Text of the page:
practice method of Shorinji Kempo — and to clarify it definition and significance. In doing so, it is inevitable that Hokei Shuren must be concretely systematized anew.

The Definition of Randori Randori refers not to something to be considered separately from everyday Hokei Enren practice but rather refers to a method of restricted or free cooperative practice within the course of mastering the techniques and their practical applications. It is not to be conducted as a tournament or competition, nor without due consideration given as to whether protective equipment should be used.

The Role of Randori The core forming the method of spiritual training in Shorinji Kempo is the practice of Hokei, which represents the sublime culmination of the numerous ancients. However, as the basis of Hokei lies in the mastering of forms, it is easy for Hokei to be reduced to the rote memorization of set patterns. While it is easy to mechanically learn such forms, inflexible attachment to them will serve only to trap the practitioner in a set pattern, causing him to loose both freedom of mind and body. In order to avoid this, one must always keep adaptation in mind and be prepared to react to anything, even while practicing a single form. Therefore, in the course of mastering Hokei, in order to create a versatile form that is free from restrictions and attachments — one that can adapt to changes as the situation may require, as well as be useful for defense — it is necessary to have a training program that incorporates both free or limited attack and defense. One method is that called “Randori”. Randori is a single practice method included in the term °Hokei Enren” The term includes, of course, both Juho Randori and Goho Randori. What must not be forgotten is that Randori is not something that exists outside of Hokei Enren but rather is a part of practicing and mastering Hokei - a path to self-enlightenment.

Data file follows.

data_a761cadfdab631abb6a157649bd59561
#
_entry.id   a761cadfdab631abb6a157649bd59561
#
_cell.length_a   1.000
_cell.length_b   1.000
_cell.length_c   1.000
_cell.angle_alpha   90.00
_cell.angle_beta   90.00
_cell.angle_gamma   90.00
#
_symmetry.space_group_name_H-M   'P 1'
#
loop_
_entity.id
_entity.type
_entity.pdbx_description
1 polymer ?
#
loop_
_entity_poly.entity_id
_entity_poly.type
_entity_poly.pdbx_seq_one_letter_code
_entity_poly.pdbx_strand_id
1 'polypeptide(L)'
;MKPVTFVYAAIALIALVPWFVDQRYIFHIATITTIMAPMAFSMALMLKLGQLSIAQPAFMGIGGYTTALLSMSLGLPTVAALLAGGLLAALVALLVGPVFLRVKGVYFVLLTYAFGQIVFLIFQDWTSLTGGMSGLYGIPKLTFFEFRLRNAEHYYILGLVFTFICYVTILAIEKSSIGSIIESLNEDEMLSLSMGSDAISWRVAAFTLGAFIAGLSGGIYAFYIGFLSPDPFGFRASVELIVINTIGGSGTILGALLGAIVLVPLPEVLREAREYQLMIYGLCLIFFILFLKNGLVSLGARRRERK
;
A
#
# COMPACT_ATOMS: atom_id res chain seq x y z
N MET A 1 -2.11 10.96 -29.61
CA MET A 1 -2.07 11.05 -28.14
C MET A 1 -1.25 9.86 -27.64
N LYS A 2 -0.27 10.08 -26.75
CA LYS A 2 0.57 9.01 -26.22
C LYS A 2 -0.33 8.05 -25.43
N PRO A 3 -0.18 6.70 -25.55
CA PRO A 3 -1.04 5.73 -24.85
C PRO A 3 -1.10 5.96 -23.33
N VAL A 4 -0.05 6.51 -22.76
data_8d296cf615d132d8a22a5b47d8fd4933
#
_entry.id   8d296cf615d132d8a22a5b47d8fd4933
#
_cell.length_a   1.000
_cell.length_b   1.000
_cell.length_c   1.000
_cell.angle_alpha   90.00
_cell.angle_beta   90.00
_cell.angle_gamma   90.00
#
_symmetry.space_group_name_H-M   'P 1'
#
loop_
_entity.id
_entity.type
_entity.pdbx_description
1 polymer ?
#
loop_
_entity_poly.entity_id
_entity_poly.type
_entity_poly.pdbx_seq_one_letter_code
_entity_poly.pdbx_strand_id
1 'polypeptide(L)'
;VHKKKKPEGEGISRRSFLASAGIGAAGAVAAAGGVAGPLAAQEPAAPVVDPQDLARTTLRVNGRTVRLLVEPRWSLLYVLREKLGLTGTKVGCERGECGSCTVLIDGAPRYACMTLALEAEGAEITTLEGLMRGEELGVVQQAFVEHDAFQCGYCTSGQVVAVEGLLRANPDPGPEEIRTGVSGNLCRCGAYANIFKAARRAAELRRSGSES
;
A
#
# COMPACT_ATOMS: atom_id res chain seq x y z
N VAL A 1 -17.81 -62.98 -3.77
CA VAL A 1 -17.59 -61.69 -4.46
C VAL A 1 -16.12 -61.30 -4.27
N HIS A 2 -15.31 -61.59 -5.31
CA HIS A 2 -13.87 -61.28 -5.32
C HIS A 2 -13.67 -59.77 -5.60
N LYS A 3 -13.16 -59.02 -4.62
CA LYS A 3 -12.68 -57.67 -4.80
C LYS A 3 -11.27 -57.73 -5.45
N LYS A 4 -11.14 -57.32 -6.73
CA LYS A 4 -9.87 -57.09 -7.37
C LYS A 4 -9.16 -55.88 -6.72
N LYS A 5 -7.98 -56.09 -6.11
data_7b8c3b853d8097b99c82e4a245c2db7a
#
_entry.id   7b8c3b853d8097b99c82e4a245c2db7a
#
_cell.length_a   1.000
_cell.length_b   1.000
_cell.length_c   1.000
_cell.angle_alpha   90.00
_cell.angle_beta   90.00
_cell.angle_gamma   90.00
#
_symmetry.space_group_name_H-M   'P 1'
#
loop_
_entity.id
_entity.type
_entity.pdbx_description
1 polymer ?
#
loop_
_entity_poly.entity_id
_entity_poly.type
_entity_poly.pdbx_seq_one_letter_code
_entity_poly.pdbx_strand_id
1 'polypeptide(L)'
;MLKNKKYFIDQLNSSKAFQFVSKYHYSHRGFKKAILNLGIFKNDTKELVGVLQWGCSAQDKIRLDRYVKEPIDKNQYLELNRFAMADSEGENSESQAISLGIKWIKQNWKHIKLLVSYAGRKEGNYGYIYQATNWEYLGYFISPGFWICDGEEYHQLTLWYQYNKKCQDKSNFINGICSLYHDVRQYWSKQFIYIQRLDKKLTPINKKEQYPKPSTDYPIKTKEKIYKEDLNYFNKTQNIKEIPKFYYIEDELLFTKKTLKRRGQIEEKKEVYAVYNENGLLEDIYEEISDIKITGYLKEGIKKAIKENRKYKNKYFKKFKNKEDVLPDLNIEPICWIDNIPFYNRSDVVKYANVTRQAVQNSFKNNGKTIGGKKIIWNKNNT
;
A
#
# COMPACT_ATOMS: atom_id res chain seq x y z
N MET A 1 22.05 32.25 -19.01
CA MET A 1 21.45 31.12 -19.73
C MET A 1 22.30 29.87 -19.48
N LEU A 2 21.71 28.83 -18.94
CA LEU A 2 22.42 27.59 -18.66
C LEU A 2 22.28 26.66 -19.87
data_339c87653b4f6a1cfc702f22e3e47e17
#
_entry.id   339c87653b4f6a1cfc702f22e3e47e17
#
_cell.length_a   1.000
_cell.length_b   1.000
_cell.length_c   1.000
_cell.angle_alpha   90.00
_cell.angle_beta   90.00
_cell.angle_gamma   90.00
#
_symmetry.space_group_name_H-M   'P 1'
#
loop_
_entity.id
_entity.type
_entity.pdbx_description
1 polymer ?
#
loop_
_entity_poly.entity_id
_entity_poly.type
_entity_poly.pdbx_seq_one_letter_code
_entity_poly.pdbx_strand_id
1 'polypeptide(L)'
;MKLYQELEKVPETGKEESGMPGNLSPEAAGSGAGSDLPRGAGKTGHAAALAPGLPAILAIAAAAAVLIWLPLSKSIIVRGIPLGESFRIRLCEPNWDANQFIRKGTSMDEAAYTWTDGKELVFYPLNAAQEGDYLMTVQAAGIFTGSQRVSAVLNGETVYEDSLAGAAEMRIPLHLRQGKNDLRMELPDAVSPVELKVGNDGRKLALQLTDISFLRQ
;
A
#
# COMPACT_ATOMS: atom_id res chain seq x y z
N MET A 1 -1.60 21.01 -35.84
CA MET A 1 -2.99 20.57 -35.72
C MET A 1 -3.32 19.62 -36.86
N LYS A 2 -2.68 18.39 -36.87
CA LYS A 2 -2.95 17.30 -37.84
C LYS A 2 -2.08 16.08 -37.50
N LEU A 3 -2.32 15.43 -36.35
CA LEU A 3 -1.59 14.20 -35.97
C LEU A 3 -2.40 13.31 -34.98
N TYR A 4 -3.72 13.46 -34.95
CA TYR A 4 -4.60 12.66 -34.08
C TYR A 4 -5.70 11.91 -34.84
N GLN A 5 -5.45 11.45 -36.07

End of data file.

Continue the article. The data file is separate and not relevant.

About the Use of Protective Equipment During Randori Kaiso wrote the following passages concerning Randori using protective equipment: As Cole, Randori employing only punches and kicks is dangerous and has caused injuries in the past, some Branches practice it using a type of protective equipment..... However, as these forces the number of techniques which may be used to be limited, the beauty and pleasure of practicing the techniques is lost. One begins to think only of such things as beating and downing the opponent and before one realizes it, Shorinji Kempo ceases to be a method of mastering oneself. In using protectors, by limiting the techniques, and by teaching the students to place their goals in participating in competitions, the student begins to think only of earning points. One soon creates a type of person who, obsessed with winning, will not hesitate to stoop to anything to assure winning. This results in the formation of a wild, reckless, self-centered person who delights only when he has succeeded in defeating others.